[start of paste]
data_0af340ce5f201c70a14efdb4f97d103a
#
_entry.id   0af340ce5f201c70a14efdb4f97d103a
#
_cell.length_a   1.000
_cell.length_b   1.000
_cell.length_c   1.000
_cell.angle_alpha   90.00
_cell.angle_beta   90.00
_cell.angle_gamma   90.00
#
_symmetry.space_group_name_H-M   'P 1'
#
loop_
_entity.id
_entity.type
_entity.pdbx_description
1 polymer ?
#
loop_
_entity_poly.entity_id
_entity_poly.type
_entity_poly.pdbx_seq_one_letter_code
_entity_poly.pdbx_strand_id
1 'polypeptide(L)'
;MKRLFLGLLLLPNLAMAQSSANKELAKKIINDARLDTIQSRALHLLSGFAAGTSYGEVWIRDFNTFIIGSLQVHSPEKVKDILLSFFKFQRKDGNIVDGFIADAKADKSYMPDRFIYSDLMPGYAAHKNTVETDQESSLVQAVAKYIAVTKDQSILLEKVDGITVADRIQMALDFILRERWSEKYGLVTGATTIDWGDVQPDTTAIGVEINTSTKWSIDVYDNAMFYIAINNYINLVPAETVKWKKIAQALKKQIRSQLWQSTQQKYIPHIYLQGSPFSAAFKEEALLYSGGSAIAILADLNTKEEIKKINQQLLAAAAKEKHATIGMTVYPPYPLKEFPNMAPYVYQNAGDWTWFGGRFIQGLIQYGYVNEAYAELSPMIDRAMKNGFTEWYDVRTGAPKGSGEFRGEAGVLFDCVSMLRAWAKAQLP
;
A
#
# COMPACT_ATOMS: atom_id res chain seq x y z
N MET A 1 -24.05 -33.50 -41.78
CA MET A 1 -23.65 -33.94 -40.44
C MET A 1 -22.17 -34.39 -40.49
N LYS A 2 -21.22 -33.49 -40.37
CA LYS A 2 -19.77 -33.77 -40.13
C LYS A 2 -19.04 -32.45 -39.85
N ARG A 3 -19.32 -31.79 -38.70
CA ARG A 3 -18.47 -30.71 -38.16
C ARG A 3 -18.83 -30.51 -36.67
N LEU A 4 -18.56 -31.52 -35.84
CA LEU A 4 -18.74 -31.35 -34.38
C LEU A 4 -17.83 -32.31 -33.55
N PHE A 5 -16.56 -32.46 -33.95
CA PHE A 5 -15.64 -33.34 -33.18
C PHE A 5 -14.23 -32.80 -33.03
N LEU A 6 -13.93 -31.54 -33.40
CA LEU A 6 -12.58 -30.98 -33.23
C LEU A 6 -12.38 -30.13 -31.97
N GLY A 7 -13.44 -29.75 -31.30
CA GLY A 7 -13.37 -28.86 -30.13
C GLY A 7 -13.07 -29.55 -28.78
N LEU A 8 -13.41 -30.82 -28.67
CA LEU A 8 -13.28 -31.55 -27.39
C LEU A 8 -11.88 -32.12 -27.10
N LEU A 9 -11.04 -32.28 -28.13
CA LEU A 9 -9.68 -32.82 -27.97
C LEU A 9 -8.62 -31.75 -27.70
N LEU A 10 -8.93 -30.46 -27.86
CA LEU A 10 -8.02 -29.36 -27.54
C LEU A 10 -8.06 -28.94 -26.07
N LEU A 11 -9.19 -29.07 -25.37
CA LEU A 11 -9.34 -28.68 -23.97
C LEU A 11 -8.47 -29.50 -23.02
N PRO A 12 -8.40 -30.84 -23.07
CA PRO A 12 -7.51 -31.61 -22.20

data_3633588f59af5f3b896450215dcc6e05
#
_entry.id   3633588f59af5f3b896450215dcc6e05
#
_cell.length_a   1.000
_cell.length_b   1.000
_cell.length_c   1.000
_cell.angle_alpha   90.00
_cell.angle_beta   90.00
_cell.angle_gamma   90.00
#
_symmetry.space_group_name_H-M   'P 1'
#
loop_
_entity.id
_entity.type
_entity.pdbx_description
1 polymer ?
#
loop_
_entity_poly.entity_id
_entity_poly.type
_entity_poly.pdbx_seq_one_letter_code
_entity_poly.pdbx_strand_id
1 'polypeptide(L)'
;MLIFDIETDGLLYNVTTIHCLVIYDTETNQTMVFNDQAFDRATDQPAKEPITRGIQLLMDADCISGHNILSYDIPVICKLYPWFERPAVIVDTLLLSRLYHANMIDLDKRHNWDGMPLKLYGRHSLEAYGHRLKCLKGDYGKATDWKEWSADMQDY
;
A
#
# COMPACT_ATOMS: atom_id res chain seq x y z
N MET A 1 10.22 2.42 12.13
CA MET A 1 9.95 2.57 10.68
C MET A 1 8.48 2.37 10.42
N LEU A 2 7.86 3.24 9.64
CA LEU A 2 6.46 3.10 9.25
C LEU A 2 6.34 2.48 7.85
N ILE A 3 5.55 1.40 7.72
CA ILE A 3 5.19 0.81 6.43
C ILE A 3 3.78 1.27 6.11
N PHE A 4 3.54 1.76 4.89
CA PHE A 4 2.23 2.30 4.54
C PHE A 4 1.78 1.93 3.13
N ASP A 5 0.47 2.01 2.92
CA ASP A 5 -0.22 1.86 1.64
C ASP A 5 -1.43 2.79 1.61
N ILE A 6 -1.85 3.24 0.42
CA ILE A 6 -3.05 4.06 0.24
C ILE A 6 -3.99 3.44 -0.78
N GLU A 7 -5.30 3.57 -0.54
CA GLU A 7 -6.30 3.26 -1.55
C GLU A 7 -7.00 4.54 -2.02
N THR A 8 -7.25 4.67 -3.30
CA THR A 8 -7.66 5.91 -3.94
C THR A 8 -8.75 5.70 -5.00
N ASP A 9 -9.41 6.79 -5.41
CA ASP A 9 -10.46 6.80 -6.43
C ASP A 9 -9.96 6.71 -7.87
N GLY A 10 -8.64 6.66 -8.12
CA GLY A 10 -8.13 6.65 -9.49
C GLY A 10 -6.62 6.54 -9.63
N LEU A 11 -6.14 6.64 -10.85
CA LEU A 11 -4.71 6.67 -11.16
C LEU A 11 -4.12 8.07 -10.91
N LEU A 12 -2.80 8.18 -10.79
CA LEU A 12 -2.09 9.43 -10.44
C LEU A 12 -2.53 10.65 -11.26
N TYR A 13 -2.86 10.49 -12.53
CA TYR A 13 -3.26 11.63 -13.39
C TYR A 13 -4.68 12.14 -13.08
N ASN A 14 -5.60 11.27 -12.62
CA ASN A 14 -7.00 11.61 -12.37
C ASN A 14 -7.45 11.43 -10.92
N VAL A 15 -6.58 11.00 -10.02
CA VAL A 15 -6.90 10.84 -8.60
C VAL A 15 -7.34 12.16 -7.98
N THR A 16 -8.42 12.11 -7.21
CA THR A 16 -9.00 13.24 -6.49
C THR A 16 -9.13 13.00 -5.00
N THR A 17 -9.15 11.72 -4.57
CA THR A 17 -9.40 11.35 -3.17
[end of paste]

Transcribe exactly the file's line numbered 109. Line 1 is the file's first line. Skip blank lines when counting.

CA ASP A 5 -0.22 1.86 1.64